The Blood of Olympus (The Heroes of Olympus 5) - Page 64

After the explosion, Piper and Jason – free-falling and unconscious – were plucked out of the sky by giant eagles and brought to safety, but Leo did not reappear. The entire Hephaestus cabin scoured the valley, finding bits and pieces of the Argo II’s broken hull, but no sign of Festus the dragon or his master.

All the monsters had been destroyed or scattered. Greek and Roman casualties were heavy, but not nearly as bad as they might have been.

Overnight, the satyrs and nymphs disappeared into the woods for a convocation of the Cloven Elders. In the morning, Grover Underwood reappeared to announce that they could not sense the Earth Mother’s presence. Nature was more or less back to normal. Apparently, Jason, Piper and Leo’s plan had worked. Gaia had been separated from her source of power, charmed to sleep and then atomized in the combined explosion of Leo’s fire and Octavian’s man-made comet.

An immortal could never die, but now Gaia would be like her husband, Ouranos. The earth would continue to function as normal, just as the sky did, but Gaia was now so dispersed and powerless that she could never again form a consciousness.

At least, that was the hope …

Octavian would be remembered for saving Rome by hurling himself into the sky in a fiery ball of death. But it was Leo Valdez who had made the real sacrifice.

The victory celebration at camp was muted, due to grief – not just for Leo but also for the many others who had died in battle. Shrouded demigods, both Greek and Roman, were burned at the campfire, and Chiron asked Nico to oversee the burial rites.

Nico agreed immediately. He was grateful for the opportunity to honour the dead. Even the hundreds of spectators didn’t bother him.

The hardest part was afterwards, when Nico and the six demigods from the Argo II met on the porch of the Big House.

Jason hung his head, even his glasses lost in shadow. ‘We should have been there at the end. We could’ve helped Leo.’

‘It’s not right,’ Piper agreed, wiping away her tears. ‘All that work getting the physician’s cure, for nothing.’

Hazel broke down crying. ‘Piper, where’s the cure? Bring it out.’

Bewildered, Piper reached into her belt pouch. She produced the chamois-cloth package, but when she unfolded the cloth it was empty.

All eyes turned to Hazel.

‘How?’ Annabeth asked.

Frank put his arm around Hazel. ‘In Delos, Leo pulled the two of us aside. He pleaded with us to help him.’

Through her tears, Hazel explained how she had switched the physician’s cure for an illusion – a trick of the Mist – so that Leo could keep the real vial. Frank told them about Leo’s plan to destroy a weakened Gaia with one massive fiery explosion. After talking with Nike and Apollo, Leo had been certain that such an explosion would kill any mortal within a quarter of a mile, so he knew he would have to get far away from everyone.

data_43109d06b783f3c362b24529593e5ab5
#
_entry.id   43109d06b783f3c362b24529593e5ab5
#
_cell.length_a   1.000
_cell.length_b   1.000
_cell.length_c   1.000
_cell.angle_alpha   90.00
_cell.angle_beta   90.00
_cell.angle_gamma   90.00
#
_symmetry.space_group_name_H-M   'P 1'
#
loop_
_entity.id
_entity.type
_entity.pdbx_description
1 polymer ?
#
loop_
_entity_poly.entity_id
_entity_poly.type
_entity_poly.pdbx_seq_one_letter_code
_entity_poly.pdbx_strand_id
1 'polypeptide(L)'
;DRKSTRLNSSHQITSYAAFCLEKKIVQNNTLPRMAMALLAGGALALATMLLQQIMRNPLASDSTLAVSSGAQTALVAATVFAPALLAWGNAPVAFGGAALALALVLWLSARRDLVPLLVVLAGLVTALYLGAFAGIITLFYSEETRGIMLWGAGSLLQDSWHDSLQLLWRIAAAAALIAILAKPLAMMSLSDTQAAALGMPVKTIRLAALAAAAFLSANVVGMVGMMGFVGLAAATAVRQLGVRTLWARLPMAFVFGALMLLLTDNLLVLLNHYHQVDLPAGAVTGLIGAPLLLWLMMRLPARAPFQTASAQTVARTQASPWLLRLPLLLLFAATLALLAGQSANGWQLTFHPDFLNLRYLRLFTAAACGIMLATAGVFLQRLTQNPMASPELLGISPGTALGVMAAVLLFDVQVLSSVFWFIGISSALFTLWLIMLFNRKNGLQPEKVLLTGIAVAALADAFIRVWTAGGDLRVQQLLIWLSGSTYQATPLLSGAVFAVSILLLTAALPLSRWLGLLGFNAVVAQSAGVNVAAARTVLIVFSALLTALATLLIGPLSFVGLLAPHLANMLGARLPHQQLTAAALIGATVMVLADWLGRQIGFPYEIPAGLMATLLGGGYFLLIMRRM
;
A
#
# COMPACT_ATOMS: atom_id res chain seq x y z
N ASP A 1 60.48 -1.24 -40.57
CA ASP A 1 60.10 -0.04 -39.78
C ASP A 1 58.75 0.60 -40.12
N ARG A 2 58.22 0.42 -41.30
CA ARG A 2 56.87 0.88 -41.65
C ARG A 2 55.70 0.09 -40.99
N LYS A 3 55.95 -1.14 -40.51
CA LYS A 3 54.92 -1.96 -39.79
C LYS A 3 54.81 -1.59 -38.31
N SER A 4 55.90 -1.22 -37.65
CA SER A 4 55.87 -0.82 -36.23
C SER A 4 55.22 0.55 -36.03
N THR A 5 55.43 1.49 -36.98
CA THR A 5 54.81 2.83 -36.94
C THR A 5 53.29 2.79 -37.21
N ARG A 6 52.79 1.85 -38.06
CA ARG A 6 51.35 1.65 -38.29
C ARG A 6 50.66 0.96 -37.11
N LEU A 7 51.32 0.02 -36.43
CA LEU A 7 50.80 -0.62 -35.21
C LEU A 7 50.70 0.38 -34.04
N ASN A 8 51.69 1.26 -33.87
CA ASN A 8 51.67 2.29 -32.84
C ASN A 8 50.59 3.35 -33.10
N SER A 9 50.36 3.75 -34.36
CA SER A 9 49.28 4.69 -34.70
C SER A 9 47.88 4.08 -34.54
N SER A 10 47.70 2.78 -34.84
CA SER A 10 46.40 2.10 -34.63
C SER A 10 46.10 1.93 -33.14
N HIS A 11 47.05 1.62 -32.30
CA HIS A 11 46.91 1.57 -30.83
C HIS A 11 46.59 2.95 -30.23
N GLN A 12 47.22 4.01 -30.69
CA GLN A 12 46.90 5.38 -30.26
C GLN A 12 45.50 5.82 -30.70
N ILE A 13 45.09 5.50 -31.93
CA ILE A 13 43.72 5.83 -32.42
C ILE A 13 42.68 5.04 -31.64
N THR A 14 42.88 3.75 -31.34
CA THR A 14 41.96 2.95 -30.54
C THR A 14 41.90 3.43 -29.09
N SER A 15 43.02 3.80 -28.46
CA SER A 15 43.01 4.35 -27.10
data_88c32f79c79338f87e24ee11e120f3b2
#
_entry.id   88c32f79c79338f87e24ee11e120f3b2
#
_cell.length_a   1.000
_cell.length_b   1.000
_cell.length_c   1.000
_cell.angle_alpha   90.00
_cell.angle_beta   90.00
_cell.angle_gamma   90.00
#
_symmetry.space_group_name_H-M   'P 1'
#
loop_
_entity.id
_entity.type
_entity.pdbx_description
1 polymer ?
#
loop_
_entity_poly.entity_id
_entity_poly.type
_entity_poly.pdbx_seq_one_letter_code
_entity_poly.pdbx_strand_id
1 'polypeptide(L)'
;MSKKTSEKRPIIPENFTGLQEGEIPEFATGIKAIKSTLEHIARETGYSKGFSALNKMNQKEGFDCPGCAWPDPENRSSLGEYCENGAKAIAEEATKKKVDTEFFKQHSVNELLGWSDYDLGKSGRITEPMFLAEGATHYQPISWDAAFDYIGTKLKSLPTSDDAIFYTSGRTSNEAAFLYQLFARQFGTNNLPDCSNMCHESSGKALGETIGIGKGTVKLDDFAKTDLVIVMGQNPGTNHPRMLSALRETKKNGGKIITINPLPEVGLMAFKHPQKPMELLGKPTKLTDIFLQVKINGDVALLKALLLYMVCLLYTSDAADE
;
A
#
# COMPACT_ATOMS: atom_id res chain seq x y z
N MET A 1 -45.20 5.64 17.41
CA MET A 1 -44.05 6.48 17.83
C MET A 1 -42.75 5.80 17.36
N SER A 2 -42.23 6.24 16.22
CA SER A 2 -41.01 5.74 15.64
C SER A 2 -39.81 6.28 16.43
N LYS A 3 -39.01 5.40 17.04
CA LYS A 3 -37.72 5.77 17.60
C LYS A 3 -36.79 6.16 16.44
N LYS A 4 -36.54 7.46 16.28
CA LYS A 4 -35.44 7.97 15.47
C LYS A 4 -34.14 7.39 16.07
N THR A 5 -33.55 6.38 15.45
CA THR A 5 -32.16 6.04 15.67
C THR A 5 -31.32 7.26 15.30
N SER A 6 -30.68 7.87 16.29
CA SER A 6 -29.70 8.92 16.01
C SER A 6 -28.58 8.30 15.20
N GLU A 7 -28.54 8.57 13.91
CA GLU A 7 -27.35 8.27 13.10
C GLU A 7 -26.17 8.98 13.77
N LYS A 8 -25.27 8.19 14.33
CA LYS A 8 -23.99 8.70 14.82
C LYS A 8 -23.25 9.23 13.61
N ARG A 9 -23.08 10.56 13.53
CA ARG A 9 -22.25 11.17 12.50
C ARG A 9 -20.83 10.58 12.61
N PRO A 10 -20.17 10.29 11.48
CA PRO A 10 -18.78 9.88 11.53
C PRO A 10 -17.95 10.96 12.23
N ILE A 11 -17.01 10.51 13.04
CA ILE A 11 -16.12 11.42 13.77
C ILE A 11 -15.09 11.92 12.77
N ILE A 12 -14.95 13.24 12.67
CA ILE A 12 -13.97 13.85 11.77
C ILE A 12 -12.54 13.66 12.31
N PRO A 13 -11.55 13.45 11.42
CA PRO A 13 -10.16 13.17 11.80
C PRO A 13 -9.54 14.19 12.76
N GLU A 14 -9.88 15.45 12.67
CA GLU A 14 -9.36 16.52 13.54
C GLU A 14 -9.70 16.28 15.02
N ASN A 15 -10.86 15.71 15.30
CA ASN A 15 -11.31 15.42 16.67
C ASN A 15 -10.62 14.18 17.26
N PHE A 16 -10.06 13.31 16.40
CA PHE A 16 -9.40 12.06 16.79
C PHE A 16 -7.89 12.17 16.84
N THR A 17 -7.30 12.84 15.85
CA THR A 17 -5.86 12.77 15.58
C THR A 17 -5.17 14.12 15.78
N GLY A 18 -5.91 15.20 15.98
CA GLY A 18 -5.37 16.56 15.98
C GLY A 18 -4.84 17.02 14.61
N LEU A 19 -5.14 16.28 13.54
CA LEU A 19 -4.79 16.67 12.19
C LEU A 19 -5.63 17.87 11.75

‘He wanted to do it alone,’ Frank said. ‘He thought there would be a slim chance that he, a son of Hephaestus, could survive the fire, but if anyone was with him … He said that Hazel and I, being Roman, would understand about sacrifice. But he knew the rest of you would never allow it.’

At first the others looked angry, like they wanted to scream and throw things. But, as Frank and Hazel talked, the group’s rage seemed to dissipate. It was hard to be mad at Frank and Hazel when they were both crying. Also … the plan sounded exactly like the sneaky, twisted, ridiculously annoying and noble sort of thing Leo Valdez would do.

Finally Piper let out a sound somewhere between a sob and a laugh. ‘If he were here right now, I would kill him. How was he planning to take the cure? He was alone!’

‘Maybe he found a way,’ Percy said. ‘This is Leo we’re talking about. He might come back any minute. Then we can take turns strangling him.’

Nico and Hazel exchanged looks. They both knew better, but they said nothing.

The next day, the second since the battle, Romans and Greeks worked side by side to clean up the warzone and tend the wounded. Blackjack the pegasus was recovering nicely from his arrow wound. Guido had decided to adopt Reyna as his human. Reluctantly, Lou Ellen had agreed to turn her new pet piglets back into Romans.

Will Solace hadn’t spoken with Nico since the encounter at the onager. The son of Apollo spent most of his time in the infirmary, but whenever Nico saw him running across camp to fetch more medical supplies, or make a house call on some wounded demigod, he felt a strange twinge of melancholy. No doubt Will Solace thought Nico was a monster now, for letting Octavian kill himself.

The Romans bivouacked next to the strawberry fields, where they insisted on building their standard field camp. The Greeks pitched in to help them raise the earthen walls and dig the trenches. Nico had never seen anything stranger or cooler. Dakota shared Kool-Aid with the kids from the Dionysus cabin. The children of Hermes and Mercury laughed and told stories and brazenly stole things from just about everyone. Reyna, Annabeth and Piper were inseparable, roaming the camp as a trio to check on the progress of the repairs. Chiron, escorted by Frank and Hazel, inspected the Roman troops and praised them for their bravery.